Lying, sitting or standing: Resting postures determined by animals' size

March 27, 2019

Why do we never see cows lying on their sides in fields? In ruminants such as cows, sheep, antelopes, deer and giraffes, the bits of food in the stomach that need to be chewed again are sorted using gravity. In order for the process to work smoothly at all times, the stomach has to stay in the same position relative to gravity whether the animal is standing or lying down. That's the reason why cows always lie on their chests and almost never on their sides. It was therefore assumed that animals that digest food in a different way would be more likely to lie on their sides. To investigate the connection between digestive systems and resting postures in more detail, researchers from the University of Zurich observed 250 mammals in zoos in more than 30,000 rest phases.

Large animals rest standing up or lying on their sides

They discovered that their assumption was not quite correct. Alongside other factors, body size influences the animals' resting posture more than digestion type. Small animals with short legs spend a lot of time lying on their chests - the body shape of such animals, e.g. the rock hyrax, is perfect for this position. "The shorter the distance of the mid-body to the floor, the more likely the animals are to lie down," says Prof. Marcus Clauss of the UZH Clinic for Zoo Animals, Exotic Pets and Wildlife. The larger animals are, the more often they lie completely on their sides, which is more comfortable for the legs of larger animals.

But there are exceptions: Large animals also rest standing up. Horses do this much more often than their nearest relatives, tapirs and rhinoceros. When resting standing up, they "fix" the kneecap in one of their hind legs so that they don't have to tense their muscles. Camelids such as llamas and dromedaries regurgitate some of the contents of their stomachs like ruminants; unlike cows, however, they can sometimes lie on their sides and briefly interrupt the digestive process.

Elephants lie on their sides

Of all the herbivores, elephants lie on their sides the most often. However, older elephants, for whom getting up again is difficult, avoid lying down. "For that reason it's important that mounds of sand are available to elephants in zoos. If they are propped up slightly when lying down, even older animals can get up much more easily," explains Christian Schiffman, the research team's elephant specialist. If the animals don't have this option, they are more likely to lean against walls, pillars or tree trunks.

In contrast to elephants, hippos seem to remain flexible even in old age and lie on their sides. Rodents, it was found, occasionally like to take a break sitting down. The only animal investigated that sometimes rests on its back is the red kangaroo.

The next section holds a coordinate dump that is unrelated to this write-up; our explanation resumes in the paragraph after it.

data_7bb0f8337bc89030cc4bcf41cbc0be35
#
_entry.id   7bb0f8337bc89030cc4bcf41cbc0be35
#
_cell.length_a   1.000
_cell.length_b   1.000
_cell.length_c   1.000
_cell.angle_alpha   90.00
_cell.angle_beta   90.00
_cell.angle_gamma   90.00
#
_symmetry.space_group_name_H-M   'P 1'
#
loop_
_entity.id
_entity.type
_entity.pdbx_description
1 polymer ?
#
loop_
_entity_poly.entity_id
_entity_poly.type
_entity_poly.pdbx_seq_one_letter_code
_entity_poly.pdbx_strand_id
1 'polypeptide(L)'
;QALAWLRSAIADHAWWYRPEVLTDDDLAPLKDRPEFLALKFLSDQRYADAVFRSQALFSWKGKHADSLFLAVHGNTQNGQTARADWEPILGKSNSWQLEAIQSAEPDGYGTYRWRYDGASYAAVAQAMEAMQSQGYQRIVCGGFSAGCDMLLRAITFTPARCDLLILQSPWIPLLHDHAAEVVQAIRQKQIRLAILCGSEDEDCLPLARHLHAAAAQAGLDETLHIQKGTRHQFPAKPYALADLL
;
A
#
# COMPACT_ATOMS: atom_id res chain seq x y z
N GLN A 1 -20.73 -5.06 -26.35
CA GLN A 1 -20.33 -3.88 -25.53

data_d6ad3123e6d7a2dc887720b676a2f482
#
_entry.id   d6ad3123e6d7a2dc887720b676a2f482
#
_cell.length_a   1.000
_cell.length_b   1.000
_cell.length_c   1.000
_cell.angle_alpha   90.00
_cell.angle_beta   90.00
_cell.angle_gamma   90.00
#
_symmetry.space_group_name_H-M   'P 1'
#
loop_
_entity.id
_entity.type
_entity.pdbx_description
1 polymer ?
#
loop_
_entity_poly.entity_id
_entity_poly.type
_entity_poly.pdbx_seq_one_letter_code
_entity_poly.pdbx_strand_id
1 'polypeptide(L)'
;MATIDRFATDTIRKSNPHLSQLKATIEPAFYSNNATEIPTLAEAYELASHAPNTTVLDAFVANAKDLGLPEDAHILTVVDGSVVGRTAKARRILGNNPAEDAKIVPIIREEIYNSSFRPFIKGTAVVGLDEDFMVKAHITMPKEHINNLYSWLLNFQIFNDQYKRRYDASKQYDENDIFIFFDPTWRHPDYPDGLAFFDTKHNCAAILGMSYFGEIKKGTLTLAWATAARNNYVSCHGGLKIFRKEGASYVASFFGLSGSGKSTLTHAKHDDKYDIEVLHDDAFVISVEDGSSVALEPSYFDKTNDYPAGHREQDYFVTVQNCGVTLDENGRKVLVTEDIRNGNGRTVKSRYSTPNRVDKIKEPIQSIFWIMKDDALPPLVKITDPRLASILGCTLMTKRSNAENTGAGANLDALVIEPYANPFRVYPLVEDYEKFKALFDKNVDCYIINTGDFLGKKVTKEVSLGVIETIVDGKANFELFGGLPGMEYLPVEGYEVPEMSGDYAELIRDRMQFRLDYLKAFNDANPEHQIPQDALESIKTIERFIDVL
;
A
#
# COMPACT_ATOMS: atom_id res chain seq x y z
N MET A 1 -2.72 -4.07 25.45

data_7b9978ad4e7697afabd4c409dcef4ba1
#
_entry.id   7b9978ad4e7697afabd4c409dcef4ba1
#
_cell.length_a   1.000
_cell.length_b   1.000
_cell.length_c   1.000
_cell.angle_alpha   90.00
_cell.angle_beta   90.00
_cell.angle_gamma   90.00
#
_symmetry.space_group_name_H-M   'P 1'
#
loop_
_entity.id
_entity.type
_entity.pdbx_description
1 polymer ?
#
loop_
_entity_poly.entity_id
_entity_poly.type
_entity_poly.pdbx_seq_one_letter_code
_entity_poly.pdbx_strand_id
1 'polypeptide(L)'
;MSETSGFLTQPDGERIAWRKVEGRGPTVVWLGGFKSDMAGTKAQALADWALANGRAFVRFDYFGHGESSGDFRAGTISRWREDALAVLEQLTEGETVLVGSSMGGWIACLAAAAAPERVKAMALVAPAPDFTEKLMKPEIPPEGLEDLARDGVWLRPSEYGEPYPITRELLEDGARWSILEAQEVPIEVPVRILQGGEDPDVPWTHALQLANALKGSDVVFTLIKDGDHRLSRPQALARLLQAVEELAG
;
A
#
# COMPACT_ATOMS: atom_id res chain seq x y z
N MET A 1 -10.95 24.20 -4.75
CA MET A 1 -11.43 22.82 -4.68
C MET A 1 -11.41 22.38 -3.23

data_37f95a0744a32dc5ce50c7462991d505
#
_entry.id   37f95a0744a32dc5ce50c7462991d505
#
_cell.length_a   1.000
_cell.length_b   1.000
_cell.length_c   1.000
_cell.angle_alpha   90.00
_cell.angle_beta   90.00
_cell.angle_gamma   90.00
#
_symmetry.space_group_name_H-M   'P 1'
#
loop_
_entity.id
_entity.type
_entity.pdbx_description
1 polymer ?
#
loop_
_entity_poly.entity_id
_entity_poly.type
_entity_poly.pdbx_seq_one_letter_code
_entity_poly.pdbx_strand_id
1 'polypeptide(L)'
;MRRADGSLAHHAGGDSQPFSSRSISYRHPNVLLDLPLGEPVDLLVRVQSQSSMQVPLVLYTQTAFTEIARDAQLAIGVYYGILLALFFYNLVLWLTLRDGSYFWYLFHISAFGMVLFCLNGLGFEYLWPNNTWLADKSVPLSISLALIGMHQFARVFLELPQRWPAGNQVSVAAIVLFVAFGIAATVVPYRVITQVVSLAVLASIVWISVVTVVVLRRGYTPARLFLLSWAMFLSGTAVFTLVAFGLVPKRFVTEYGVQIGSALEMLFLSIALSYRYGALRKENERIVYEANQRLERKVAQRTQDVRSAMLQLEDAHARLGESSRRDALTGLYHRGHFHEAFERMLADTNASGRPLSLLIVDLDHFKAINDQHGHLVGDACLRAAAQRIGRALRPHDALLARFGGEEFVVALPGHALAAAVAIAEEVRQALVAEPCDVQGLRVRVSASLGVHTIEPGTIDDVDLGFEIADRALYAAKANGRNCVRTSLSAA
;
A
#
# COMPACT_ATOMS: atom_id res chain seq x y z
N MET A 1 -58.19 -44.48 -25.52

University of Zurich

Related Elephants Articles from Brightsurf:

How do giraffes and elephants alter the African Savanna landscape?
Through their foraging behavior across the diverse topography of the African savanna, megaherbivores may be unknowingly influencing the growth and survival of vegetation on valleys and plateaus, while preserving steep slopes as habitat refugia.

New findings highlight threatened status of forest elephants
Conservation efforts for the African forest elephant have been hindered by how little is known the large animal, according to researchers.

Researchers study elephants' unique interactions with their dead
Stories of unique and sentient interactions between elephants and their dead are a familiar part of the species' lore, but a comprehensive study of these interactions has been lacking -- until now.

A chronicle of giant straight-tusked elephants
About 800,000 years ago, the giant straight-tusked elephant Palaeoloxodon migrated out of Africa and became widespread across Europe and Asia.

Capturing elephants from the wild hinders their reproduction for over a decade
Capturing elephants to keep in captivity not only hinders their reproduction immediately, but also has a negative effect on their calves, according to new research.

Sisters improve chances of reproduction in Asian elephants
Researchers at the University of Turku found that the presence of a maternal sister was positively and significantly associated with annual female reproduction in a population of working elephants in Myanmar.

Future of elephants living in captivity hangs in the balance
Scientists at the University of Sheffield and University of Turku are looking at ways to boost captive populations of Asian elephants without relying on taking them from the wild.

Wildlife tourism may negatively affect African elephants' behavior
Increasing numbers of tourists are interested in observing wildlife such as African elephants, and income generated from tourism potentially aids in the protection of animals and their habitats.

Sex differences in personality traits in Asian elephants
Scientists from the University of Turku, Finland, have found that male and female Asian elephants differ in their personality.

New welfare tool to help improve the lives of elephants in human care
Zoos and safari parks in the UK are using a special new tool to help them more successfully monitor the wellbeing of elephants in their care, thanks to a study led by The University of Nottingham.

Read More: Elephants News and Elephants Current Events is a participant in the Amazon Services LLC Associates Program, an affiliate advertising program designed to provide a means for sites to earn advertising fees by advertising and linking to